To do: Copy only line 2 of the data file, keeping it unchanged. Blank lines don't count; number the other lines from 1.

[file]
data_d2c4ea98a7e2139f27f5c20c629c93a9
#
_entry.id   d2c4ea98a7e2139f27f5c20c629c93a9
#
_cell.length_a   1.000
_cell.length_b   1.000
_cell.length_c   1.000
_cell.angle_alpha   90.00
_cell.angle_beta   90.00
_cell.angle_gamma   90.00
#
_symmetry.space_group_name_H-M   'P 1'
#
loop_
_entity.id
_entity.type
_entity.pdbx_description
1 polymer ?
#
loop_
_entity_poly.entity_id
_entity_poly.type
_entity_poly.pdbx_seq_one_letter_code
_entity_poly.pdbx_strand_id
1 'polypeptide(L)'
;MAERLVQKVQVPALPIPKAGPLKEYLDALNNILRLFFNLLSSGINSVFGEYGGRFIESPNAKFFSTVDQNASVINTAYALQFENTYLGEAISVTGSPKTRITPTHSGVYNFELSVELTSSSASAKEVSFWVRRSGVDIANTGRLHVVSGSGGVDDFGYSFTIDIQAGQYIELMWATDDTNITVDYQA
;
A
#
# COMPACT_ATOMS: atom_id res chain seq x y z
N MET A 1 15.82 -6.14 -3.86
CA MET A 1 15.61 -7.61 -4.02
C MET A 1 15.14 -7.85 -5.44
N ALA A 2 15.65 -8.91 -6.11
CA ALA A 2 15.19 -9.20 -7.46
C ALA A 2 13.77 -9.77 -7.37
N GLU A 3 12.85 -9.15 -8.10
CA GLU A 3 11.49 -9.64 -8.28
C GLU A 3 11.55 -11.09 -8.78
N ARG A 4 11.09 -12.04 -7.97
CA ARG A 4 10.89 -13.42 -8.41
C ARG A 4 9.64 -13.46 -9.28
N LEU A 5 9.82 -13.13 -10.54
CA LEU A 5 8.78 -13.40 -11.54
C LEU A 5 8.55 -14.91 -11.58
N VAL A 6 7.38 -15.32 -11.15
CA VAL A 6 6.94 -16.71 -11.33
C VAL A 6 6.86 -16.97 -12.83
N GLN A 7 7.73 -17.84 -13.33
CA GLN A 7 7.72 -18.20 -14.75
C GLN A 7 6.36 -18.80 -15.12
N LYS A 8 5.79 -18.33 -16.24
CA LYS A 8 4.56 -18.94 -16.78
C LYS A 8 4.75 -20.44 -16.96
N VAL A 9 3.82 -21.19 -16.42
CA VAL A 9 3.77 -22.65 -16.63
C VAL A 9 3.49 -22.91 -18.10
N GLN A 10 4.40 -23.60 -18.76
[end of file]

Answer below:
#